When I was younger, my family and I would make the annual back-to-school pilgrimage to the outlet malls located in a city about 20 minutes from where we lived. As kids, we were always excited to go, because we knew the deals would make it much easier to persuade our parents to let us get the things we wanted.
A recent visit to some other malls had me shaking my head in disbelief. Had I imagined those deals of 15 years ago, or are outlet ‘discounts’ just not what they used to be any more?
A recent MSN Money article highlights the shock I experienced, and documents how the tide has turned in the outlet store industry. Here are a few things that I thought were good to keep in mind:
1. Beware the “Outlet State of Mind”
Just because something is on sale at an outlet store doesn’t mean it’s a good deal. Many consumers are automatically trained to think something is a good buy if their getting it for less than the regular price. I remember comparing prices at one particular outlet store to their regular retail outlet in the mall and found the prices to be almost the same, even though the outlet prices were advertised as “20-30% off”.
The prices were discounted at the outlet store, but they were discounted off of higher prices than the items usually sold for.
Consider this excerpt from the article:
“It’s not the asking price that gets us to spend, researchers believe, but the amount “saved.”
MRIs of shoppers’ brains have shown that spending triggers discomfort. Discounting helps alleviate that, Shell says, “so we associate more with the money we saved than the money we spent.”
Outlet malls exploit shoppers’ discount cravings by setting artificially high reference prices, then marking them down. At one jewelry store, for example, Shell examined a necklace with an asking price of more than $3,000 and a discount price of $800. Its actual value: about $300.”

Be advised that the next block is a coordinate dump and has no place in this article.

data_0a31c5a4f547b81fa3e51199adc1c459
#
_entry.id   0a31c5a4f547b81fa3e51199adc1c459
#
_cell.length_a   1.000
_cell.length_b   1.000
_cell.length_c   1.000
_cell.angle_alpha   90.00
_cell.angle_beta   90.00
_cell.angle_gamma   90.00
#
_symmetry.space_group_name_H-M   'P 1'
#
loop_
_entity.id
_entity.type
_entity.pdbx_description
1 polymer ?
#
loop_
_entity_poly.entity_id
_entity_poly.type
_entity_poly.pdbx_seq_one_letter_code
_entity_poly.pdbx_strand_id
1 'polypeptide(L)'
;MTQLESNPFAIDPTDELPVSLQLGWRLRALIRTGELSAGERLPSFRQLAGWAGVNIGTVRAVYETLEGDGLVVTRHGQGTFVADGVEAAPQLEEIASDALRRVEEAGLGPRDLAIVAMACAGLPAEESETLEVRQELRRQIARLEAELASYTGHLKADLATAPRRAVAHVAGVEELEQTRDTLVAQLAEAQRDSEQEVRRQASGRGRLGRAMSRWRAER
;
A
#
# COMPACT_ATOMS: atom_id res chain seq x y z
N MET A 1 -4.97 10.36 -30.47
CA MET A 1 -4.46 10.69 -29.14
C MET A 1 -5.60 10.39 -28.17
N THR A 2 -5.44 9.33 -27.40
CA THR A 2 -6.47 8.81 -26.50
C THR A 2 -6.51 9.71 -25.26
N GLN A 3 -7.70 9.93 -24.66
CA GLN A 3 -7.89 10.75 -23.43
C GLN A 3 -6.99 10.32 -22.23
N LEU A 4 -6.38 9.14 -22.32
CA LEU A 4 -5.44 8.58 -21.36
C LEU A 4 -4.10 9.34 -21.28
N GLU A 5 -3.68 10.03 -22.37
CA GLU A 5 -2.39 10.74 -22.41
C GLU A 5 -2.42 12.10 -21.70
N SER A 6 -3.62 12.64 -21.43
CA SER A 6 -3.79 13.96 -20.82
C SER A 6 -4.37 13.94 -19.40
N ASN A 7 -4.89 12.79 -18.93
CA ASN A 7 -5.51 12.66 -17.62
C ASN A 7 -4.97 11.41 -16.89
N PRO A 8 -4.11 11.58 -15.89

2. Are you buying an “outlet model”?
Some stores actually create and produce merchandise exclusively for their outlet stores. In the past outlet stores sold slightly damaged or disfigured merchandise, but now you’ll find entirely different styles in some stores.
Of course, there’s nothing wrong with buying a product produced for an outlet store, but there may be quality differences you aren’t aware of.
3. Don’t let the trip convince you to spend.
Outlet malls are purposely located off the beaten path, because the sunk cost in the travel usually motivates people to spend. The author of the article tells of convincing her husband to buy some jeans, saying “Well, we drove all this way, we might as well get something.”
Plan ahead, and know when you’re going and see if you can make the trip worth your while in other ways. We always stopped by a waterfall that was on the way to the store, and went as a family to have “bonding time.”
4. Don’t “Graze”
Just like shopping at the grocery store without a list is a great way to spend more than you planned, heading to buy clothes, luggage, shoes or other outlet items without some planning can be costly as well.
You don’t need a item-by-item list, but having a general idea of what you’re looking for can help guide you. Heading to the outlet stores ‘just to see what’s there’ can be painful for your wallet.
Outlet stores are still a great place to head when looking for a great deal. Being aware of the ‘context’ of the prices and the products you are purchasing will help you be a smart shopper and find those great deals that outlets are known for.
What are some of your outlet store tricks for getting the most for your money?
Source: Are Outlet Malls for Suckers?
Updated February 10, 2011 and originally published September 17, 2009. If you enjoyed this article, subscribe to the RSS feed or receive daily emails. Follow @ConsumerismComm on Twitter and visit our Facebook page for more updates.